6. In soil that has a significant fraction of fines (loam, silt loam, silty clay loam, clay loam, clay), the CS655 is a suitable option because these soils tend to be more electrically conductive, and the CS655 operates over a larger range of electrical conductivity than the CS650. In applications where a smaller measurement volume is desired, such as larger greenhouse pots, the 12 cm long rods of the CS655 are preferable to the 30 cm long rods of the CS650.

  7. If a system has multiple CS650 or CS655 sensors, it will be necessary to connect many wires to a 12 V supply and many wires to ground. The DIN-Rail Mounting Kit is useful for attaching many wires to the same source in a clean and organized way. For more details, see the 5458 DIN-Rail Terminal Kit instruction manual

    Other methods of connecting several wires together, such as terminal strips or wire nuts, would also work.

  8. The cable properties and power requirements of the CS650 and the CS655 are such that communication with a data logger may work for cable lengths greater than 2,000 ft. If multiple sensors are communicating through the same universal or control terminal, the total length of all of those sensors must not exceed 2,000 ft.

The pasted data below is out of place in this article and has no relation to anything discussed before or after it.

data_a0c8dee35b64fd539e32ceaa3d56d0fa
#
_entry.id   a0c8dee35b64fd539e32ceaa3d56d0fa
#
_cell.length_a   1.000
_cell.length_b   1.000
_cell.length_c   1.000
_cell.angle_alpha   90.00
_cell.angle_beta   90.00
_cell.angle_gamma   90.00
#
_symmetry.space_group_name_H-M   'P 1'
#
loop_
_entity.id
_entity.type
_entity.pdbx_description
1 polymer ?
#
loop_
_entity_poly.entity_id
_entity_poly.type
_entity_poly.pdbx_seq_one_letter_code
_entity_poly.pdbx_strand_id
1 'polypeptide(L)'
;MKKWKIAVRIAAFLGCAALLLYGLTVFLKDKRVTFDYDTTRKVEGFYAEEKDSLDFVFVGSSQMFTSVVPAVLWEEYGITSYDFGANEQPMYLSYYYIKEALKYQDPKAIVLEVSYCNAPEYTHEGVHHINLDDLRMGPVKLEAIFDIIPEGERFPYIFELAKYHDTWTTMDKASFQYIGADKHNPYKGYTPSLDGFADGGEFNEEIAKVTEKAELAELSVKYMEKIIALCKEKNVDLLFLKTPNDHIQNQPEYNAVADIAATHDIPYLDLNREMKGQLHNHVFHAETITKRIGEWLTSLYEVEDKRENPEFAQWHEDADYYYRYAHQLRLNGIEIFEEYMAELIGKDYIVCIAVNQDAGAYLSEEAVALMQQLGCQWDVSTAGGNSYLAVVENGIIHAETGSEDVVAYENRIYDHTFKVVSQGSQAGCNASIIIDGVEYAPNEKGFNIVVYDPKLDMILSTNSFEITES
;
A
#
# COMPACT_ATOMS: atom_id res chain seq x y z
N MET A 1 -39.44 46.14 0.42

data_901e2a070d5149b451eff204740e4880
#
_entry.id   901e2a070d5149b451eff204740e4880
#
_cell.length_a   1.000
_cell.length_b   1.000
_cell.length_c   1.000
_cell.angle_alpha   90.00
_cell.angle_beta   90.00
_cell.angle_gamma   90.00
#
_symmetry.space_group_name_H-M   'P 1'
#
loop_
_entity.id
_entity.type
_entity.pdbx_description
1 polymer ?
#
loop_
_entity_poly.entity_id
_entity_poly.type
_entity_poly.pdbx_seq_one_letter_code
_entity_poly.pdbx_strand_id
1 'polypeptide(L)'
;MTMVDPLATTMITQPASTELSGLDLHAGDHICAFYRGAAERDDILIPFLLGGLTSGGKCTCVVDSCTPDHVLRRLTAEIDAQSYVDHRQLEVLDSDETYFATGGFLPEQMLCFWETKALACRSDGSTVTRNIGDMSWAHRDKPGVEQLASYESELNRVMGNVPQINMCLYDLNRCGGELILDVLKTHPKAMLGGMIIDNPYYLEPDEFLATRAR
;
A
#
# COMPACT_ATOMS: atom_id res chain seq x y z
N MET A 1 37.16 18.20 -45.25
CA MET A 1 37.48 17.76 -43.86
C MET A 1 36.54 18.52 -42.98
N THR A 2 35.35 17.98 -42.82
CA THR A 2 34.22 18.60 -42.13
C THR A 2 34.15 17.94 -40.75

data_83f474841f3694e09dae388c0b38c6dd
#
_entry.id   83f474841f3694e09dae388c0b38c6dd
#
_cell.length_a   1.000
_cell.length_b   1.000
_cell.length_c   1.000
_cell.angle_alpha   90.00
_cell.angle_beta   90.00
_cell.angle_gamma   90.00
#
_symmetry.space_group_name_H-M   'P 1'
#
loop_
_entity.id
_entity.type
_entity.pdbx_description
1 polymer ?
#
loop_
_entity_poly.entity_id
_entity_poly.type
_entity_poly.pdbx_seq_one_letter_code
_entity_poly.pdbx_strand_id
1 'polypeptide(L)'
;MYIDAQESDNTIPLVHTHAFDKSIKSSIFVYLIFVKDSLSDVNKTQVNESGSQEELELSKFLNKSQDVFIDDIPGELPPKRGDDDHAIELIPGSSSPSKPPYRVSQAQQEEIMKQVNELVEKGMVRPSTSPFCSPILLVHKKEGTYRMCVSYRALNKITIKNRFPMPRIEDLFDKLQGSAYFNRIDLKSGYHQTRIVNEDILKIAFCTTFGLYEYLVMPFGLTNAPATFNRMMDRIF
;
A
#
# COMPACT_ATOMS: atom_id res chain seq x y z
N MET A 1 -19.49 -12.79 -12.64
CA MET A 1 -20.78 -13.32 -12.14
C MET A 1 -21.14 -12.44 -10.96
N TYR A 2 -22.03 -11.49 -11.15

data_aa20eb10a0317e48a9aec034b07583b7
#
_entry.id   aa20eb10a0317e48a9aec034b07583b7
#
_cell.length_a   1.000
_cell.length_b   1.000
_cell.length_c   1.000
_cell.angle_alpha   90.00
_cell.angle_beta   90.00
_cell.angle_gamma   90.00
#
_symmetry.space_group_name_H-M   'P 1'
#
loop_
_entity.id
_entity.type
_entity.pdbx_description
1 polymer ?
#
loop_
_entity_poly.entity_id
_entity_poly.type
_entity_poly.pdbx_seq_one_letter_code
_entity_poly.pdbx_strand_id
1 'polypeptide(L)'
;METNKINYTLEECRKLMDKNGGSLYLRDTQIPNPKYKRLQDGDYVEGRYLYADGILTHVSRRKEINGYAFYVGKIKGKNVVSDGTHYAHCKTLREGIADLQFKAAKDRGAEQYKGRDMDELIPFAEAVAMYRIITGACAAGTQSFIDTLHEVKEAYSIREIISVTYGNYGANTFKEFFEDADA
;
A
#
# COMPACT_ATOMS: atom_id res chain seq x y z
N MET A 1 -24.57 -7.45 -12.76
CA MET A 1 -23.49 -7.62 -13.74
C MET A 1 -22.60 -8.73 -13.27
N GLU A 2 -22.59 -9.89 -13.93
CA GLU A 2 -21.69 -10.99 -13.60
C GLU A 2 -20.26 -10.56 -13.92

In practice, it is less expensive to purchase a new data logger than to buy a CS650 or CS655 with 2,000 ft of cable. If the cable is run through conduit, or if a 2,000 ft long trench needs to be excavated, then the installation cost becomes more expensive than buying another data acquisition system and sensors with shorter cables.

  9. Yes. Keeping the sensor rods parallel during installation is especially difficult in gravel, but it can be done. Gravel has large pore spaces that drain quickly, so the water content readings will likely show rapid changes between saturation and very dry. If small changes of water content at the dry end are of interest, a soil-specific calibration may need to be performed to convert period average directly to volumetric water content.

  10. No. The principle that makes these sensors work is that liquid water has a dielectric permittivity of close to 80, while soil solid particles have a dielectric permittivity of approximately 3 to 6. When liquid water freezes, its dielectric permittivity drops to 3.8, essentially making it look like soil particles to the sensor. A CS650 or CS655 installed in soil that freezes would show a rapid decline in its volumetric water content reading with corresponding temperature readings that are below 0°C. As the soil freezes down below the measurement range of the sensor, the water content values would stop changing and remain steady for as long as the soil remains frozen.